City and Guilds graduates proudly hold up their certificates. Pictured back row from left are Michael Robinson, Teresa Ming, Atiba Simons, Betty Azzario, Leroy Smith and Lori-Lynn Hill. Back row from left, Je’Duntee Minors, Beth-Ann Tucker, Brenda Hollis, Veronica Douglass, Dionne Lambe and Lauralyn Ming. *Image supplied
City and Guilds graduates proudly hold up their certificates. Pictured back row from left are Michael Robinson, Teresa Ming, Atiba Simons, Betty Azzario, Leroy Smith and Lori-Lynn Hill. Back row from left, Je’Duntee Minors, Beth-Ann Tucker, Brenda Hollis, Veronica Douglass, Dionne Lambe and Lauralyn Ming. *Image supplied

WEDNESDAY, SEPTEMBER 14: Bermuda will benefit from 16 community support workers who have been awarded with a City and Guilds certificate in Working With People Who Have a Learning Disability.

MWI’s Learning Disability Directorate offers a range of services to individuals from 18 years of age who have moderate to severe learning disabilities including day services and inpatient and respite admissions.

This directorate also has a network of fifteen staffed homes across the island that offer residential group home living.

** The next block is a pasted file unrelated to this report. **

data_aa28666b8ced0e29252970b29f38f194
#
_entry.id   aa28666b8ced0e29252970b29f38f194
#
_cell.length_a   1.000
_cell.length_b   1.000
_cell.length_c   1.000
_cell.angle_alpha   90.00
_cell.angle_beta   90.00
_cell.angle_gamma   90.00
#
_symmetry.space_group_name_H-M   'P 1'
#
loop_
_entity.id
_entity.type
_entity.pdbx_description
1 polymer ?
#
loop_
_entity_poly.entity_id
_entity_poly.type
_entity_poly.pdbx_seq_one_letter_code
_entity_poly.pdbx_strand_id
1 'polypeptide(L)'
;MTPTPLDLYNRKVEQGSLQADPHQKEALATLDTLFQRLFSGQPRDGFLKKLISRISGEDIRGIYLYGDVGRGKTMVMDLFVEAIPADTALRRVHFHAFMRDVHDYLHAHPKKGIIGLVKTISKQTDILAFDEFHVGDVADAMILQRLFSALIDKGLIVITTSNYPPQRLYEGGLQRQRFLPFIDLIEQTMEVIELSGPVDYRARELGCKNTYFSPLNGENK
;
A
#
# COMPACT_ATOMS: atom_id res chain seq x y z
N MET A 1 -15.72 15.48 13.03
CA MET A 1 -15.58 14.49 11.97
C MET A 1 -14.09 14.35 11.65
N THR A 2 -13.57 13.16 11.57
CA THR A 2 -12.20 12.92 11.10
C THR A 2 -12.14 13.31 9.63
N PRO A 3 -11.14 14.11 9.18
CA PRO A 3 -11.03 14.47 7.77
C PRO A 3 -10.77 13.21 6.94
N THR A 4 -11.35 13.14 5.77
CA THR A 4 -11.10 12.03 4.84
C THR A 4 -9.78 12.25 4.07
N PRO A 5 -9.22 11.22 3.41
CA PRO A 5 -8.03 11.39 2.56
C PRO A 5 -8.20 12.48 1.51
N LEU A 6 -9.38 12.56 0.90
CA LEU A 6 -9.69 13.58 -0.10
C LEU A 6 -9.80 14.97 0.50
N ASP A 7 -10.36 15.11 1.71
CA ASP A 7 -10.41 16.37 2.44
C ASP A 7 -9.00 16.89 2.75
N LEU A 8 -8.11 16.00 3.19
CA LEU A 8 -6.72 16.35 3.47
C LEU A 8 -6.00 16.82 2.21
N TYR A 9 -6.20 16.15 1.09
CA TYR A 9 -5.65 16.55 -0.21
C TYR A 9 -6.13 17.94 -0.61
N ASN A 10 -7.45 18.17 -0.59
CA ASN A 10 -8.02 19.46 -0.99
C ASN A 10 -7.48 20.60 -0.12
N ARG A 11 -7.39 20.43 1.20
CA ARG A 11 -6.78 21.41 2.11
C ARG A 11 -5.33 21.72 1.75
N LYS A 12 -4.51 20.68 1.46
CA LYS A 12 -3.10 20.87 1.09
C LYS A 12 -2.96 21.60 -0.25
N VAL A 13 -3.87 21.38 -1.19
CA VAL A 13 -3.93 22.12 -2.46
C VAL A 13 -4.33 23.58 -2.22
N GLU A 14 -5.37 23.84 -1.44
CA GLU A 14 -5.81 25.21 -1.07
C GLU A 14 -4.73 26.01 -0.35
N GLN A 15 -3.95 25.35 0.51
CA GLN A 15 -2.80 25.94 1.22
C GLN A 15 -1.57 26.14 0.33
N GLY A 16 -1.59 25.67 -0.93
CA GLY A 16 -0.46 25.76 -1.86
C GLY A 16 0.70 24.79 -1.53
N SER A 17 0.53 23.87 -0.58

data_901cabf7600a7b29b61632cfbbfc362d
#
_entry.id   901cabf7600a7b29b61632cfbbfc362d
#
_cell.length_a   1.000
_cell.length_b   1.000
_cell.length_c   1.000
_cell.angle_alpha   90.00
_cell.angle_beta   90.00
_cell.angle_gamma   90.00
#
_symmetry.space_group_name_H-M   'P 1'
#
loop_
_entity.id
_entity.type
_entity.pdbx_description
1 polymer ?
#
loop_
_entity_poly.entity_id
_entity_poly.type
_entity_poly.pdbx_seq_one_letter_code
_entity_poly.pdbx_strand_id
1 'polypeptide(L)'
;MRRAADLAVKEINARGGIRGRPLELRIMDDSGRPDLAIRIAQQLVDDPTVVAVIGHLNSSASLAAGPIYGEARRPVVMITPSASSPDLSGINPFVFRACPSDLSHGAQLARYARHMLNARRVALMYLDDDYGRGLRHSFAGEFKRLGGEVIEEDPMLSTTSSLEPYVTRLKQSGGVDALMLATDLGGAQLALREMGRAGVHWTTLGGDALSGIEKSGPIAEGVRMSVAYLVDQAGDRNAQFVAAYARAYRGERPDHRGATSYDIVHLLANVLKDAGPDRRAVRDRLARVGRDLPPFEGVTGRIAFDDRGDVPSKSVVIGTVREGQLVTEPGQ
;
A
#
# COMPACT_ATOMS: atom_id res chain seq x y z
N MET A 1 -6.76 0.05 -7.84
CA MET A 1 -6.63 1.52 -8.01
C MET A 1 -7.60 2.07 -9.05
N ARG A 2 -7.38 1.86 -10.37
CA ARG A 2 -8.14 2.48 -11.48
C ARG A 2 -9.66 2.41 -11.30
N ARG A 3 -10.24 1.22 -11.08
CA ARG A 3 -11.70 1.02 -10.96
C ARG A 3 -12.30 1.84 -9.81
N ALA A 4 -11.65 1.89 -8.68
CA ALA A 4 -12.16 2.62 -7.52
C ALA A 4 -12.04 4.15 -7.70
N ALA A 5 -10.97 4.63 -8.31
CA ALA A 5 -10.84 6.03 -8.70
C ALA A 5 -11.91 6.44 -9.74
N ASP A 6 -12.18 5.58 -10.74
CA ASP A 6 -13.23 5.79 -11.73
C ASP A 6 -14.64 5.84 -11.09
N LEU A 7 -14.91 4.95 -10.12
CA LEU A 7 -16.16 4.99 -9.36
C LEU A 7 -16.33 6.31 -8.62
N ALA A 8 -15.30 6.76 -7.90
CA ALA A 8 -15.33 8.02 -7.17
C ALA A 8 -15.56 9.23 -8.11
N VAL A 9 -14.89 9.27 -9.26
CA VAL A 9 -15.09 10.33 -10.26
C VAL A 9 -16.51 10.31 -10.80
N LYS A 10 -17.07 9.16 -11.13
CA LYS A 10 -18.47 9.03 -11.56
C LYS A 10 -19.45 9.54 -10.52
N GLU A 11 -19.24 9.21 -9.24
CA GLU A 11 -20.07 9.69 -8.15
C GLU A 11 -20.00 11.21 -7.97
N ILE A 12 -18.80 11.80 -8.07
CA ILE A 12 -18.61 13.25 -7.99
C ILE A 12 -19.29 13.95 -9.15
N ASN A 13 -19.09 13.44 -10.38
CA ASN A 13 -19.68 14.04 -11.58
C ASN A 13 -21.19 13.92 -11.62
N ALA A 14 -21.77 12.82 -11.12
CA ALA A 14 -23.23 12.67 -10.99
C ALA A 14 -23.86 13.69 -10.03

Some 84 community support workers are employed in the Learning Disability Directorate and they support nursing staff in the day to day care and activities that take place both on and off campus.

Following an on-site review by City & Guilds representatives in 2005, MWI was approved to become a City & Guilds Assessment Centre for working with people who have disabilities. 

“In all our directorates we aim to provide the best service we can and so providing our staff with access to education and development opportunities is key,” said Patrice Dill, Chief Operating Officer at MWI. 

“This is why we maintain our status as a City & Guilds Assessment Centre for working with People who have Learning Disabilities. The benefit is evident in that well over half of our community support workers have now gone through this certification programme.”

Michael Murray, learning disability clinical director, added: “Our learning disability service users are now mostly housed in the community where staff support and care for them in a home setting rather than on site at MWI. This helps improve comfort, dignity and quality of life and was commended as a leading practice in our recent survey by Accreditation Canada.